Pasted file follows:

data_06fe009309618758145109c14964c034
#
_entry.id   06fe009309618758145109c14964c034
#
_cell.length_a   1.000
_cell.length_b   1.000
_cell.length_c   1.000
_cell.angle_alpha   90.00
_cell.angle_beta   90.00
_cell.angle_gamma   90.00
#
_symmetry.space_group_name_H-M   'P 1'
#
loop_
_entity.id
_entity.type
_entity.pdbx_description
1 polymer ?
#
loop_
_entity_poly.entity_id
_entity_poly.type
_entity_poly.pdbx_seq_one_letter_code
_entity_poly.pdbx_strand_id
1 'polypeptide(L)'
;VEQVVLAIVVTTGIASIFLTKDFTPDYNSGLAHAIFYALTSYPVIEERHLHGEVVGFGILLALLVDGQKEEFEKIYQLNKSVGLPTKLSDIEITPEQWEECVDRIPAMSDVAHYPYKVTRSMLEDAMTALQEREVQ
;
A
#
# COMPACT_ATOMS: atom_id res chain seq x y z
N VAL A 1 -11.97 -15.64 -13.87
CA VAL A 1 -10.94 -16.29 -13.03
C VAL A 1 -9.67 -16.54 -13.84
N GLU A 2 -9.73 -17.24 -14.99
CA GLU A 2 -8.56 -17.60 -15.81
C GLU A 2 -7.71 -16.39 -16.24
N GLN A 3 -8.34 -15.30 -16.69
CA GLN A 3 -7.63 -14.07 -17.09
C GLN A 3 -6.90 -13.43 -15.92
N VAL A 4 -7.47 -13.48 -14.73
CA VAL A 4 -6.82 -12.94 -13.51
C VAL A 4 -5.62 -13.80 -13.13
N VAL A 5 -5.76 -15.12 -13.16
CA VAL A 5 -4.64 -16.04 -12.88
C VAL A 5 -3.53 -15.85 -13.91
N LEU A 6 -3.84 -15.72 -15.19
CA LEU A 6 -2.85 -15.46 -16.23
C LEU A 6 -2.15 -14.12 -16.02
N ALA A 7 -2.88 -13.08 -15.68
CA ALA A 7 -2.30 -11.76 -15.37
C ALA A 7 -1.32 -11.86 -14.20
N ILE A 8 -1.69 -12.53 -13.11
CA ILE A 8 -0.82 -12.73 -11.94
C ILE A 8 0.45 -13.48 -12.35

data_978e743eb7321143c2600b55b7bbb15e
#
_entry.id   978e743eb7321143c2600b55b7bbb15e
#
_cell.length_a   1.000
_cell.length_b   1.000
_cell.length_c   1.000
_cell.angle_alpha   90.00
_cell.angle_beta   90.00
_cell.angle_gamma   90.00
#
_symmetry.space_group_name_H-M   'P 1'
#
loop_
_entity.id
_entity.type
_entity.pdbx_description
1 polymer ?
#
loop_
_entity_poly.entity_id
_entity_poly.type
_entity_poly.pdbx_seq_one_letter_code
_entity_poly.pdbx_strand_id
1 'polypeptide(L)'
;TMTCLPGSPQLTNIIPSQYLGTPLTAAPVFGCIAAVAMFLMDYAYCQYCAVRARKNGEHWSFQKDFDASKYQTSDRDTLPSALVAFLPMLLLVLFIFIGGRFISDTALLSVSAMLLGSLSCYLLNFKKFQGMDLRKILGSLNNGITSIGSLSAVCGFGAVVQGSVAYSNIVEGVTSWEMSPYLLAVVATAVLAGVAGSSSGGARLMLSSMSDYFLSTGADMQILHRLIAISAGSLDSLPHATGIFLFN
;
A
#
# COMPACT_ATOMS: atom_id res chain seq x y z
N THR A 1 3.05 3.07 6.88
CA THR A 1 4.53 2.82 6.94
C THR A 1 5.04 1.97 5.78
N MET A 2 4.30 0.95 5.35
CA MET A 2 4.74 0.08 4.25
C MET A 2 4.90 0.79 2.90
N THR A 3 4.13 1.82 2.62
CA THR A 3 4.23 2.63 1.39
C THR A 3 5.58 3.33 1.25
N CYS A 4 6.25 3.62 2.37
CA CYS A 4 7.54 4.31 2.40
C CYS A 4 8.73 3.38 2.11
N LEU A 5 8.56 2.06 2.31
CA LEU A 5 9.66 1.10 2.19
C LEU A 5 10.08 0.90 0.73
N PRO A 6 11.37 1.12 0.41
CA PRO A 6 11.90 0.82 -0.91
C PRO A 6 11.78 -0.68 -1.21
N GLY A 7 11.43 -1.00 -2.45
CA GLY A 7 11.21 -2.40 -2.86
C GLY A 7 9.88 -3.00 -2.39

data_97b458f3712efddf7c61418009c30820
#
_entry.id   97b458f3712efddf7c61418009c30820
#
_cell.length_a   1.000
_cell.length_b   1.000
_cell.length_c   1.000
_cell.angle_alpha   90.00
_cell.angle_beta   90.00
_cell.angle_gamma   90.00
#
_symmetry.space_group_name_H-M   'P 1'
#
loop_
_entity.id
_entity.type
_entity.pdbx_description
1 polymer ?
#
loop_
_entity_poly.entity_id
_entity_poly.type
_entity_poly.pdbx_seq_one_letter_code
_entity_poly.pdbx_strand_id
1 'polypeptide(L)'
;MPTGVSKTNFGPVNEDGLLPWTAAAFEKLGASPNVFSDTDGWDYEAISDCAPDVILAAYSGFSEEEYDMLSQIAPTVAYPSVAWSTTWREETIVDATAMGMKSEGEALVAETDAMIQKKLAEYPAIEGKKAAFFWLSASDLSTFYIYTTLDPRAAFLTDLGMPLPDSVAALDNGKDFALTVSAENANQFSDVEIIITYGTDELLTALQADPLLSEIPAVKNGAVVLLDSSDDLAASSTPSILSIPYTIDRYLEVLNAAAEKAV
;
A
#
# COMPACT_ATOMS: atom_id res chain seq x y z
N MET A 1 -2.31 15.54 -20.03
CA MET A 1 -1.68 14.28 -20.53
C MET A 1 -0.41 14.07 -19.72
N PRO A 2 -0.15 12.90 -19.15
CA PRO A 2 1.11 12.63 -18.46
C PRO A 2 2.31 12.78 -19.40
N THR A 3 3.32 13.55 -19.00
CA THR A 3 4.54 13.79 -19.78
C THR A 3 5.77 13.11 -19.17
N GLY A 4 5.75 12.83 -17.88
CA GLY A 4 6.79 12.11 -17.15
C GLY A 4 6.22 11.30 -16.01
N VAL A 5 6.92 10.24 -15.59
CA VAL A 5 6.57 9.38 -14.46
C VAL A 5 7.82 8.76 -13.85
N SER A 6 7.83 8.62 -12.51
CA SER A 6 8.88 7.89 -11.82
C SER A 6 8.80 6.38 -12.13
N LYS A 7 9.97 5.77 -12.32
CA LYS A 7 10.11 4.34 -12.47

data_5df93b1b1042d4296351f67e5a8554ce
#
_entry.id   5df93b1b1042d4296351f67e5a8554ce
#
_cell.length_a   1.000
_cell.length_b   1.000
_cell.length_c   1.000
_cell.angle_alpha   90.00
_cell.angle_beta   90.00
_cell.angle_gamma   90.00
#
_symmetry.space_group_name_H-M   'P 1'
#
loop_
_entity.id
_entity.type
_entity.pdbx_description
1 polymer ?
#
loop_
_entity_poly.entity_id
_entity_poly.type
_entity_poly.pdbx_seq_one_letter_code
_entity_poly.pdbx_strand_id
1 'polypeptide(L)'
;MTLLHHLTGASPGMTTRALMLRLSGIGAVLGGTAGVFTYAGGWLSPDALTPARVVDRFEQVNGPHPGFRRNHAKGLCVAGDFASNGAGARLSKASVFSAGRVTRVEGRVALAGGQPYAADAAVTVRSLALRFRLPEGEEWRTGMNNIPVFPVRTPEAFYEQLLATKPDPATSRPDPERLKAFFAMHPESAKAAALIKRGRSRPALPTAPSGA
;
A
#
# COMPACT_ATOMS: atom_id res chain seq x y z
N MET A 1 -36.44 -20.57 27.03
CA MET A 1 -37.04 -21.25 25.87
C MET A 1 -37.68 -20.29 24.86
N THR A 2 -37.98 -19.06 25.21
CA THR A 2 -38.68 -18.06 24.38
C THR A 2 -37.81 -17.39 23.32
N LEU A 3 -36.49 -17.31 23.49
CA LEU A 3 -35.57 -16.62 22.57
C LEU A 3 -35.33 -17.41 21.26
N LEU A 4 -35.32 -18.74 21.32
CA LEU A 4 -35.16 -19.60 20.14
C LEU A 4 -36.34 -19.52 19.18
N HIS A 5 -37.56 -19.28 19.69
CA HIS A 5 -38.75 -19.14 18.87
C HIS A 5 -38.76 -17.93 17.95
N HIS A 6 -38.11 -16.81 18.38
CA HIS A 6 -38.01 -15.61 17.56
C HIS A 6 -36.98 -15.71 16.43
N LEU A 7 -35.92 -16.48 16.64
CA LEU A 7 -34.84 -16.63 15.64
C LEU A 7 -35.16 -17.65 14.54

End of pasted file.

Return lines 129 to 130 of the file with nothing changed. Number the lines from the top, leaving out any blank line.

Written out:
_entity_poly.pdbx_strand_id
1 'polypeptide(L)'